The Swift incident was a low point, but Bieber has not looked particularly good since 2017, when he abandoned a world tour two weeks early, disappointing tens of thousands of fans and taking his entire road crew off the payroll prematurely, in order to "rededicate his life to Christ." Now, to make matters even worse, his treatment of touring staff is coming under extra scrutiny after choreographer Emma Portner (who happens to be married to Ellen Page—one of the only celebrities to publicly call out Hillsong) stepped forward to accuse Bieber of exploitative working conditions and "degrad[ing] women."

In a now-expired Instagram story, Portner stated:

“I regret working under your name. I gave your universe my naive body, creativity, time, and effort. Twice. For content that you made millions off of. While I made zilch. Natta. Barely anything. Less than minimum wage for the hours I invested. I couldn’t afford to eat. I was sweeping studio floors to be able to practice my craft. The way you degrade women is an abomination."

Bieber is, once again, badly in need of an image reset. While not being in the public eye has been serving him well in terms of the level of scrutiny he is under, the fact that he's not distracting us with new music and tours is something that could also work against him.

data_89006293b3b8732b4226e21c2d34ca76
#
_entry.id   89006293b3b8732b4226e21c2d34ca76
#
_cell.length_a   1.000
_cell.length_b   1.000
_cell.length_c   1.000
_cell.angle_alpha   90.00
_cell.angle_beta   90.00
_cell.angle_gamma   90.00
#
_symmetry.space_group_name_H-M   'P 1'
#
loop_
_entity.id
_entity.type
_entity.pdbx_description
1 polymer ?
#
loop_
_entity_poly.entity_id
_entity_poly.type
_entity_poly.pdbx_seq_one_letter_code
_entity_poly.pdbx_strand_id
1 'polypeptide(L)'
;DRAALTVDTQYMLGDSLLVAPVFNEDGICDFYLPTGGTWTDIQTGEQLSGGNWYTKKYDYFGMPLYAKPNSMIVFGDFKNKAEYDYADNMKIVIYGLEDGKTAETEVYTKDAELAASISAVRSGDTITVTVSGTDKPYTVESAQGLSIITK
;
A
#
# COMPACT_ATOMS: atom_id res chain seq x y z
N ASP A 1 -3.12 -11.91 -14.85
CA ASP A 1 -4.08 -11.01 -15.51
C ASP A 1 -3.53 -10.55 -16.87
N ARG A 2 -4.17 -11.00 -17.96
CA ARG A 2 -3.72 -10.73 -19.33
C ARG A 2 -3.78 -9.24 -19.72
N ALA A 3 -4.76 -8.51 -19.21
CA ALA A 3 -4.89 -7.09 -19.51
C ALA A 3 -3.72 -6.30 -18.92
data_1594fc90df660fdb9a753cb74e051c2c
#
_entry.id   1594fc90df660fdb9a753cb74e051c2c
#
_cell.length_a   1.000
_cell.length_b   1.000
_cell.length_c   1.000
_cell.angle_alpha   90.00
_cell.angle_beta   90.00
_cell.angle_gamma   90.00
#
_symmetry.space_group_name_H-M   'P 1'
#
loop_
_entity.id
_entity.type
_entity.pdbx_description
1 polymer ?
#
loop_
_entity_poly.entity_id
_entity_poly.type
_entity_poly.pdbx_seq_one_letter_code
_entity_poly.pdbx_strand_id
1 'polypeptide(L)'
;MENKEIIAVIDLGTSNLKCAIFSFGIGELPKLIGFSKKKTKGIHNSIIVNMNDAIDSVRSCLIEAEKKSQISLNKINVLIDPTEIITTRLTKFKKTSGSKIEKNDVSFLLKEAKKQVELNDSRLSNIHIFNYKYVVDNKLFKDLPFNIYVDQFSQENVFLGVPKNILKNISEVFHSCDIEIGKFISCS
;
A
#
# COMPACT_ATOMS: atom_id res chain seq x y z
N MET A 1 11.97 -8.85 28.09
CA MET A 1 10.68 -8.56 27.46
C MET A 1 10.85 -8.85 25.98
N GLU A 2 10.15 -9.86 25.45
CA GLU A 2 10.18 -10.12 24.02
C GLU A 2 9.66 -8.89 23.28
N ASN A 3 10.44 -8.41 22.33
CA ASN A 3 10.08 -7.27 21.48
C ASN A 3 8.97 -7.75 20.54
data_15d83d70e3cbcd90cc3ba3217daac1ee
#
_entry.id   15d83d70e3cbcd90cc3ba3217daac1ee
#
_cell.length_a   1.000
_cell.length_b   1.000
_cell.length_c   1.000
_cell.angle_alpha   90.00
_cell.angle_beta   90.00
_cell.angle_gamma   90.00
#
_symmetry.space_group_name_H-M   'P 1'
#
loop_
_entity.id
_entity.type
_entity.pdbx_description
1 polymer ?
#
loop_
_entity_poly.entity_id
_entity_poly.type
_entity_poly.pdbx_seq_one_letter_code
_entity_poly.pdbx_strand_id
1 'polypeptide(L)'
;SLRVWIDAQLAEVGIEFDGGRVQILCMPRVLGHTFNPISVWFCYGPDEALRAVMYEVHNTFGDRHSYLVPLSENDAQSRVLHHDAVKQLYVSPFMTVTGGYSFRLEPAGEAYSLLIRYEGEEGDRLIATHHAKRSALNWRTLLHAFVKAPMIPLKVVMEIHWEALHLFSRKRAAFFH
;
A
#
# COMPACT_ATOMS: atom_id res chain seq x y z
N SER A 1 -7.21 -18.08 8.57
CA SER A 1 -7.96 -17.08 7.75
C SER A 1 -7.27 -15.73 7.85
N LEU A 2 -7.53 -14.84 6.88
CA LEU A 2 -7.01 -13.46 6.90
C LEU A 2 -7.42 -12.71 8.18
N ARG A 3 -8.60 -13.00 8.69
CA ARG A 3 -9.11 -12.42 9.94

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The reason we as a culture forgave Justin Bieber three years ago was that he was a remorseful young man who'd been working non-stop since the age of 13. Not only does Bieber currently seem oblivious to the negative consequences of his actions, he also no longer has the luxury of being "just a kid." As a 25-year-old married man who has been on vacation for a very protracted period (thanks to his net worth of $265 million), and who keeps needlessly placing himself in the spotlight for the worst reasons, he can no longer position himself as a babe in the woods. If there's any hope of pumping the brakes on his sliding reputation and recovering some sort of a likable image, he needs to do something quickly and before it's too late. Saying sorry (again) would be a good start.